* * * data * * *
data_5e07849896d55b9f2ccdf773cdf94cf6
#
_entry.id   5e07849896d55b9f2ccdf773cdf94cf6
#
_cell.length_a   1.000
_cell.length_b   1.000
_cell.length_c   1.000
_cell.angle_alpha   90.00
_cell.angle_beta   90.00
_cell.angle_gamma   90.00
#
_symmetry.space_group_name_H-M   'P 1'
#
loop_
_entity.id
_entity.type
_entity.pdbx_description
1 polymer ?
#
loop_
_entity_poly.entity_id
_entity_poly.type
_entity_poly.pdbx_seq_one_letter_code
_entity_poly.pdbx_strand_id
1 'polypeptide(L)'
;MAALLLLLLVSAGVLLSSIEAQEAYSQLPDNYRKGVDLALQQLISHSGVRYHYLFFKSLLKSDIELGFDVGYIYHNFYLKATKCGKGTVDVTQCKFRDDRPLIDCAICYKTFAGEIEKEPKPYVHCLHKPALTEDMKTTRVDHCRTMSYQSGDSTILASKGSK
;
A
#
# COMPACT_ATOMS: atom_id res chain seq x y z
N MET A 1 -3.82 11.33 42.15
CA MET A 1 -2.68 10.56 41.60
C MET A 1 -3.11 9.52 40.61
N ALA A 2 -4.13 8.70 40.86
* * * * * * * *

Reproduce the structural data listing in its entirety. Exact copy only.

data_5e07849896d55b9f2ccdf773cdf94cf6
#
_entry.id   5e07849896d55b9f2ccdf773cdf94cf6
#
_cell.length_a   1.000
_cell.length_b   1.000
_cell.length_c   1.000
_cell.angle_alpha   90.00
_cell.angle_beta   90.00
_cell.angle_gamma   90.00
#
_symmetry.space_group_name_H-M   'P 1'
#
loop_
_entity.id
_entity.type
_entity.pdbx_description
1 polymer ?
#
loop_
_entity_poly.entity_id
_entity_poly.type
_entity_poly.pdbx_seq_one_letter_code
_entity_poly.pdbx_strand_id
1 'polypeptide(L)'
;MAALLLLLLVSAGVLLSSIEAQEAYSQLPDNYRKGVDLALQQLISHSGVRYHYLFFKSLLKSDIELGFDVGYIYHNFYLKATKCGKGTVDVTQCKFRDDRPLIDCAICYKTFAGEIEKEPKPYVHCLHKPALTEDMKTTRVDHCRTMSYQSGDSTILASKGSK
;
A
#
# COMPACT_ATOMS: atom_id res chain seq x y z
N MET A 1 -3.82 11.33 42.15
CA MET A 1 -2.68 10.56 41.60
C MET A 1 -3.11 9.52 40.61
N ALA A 2 -4.13 8.70 40.86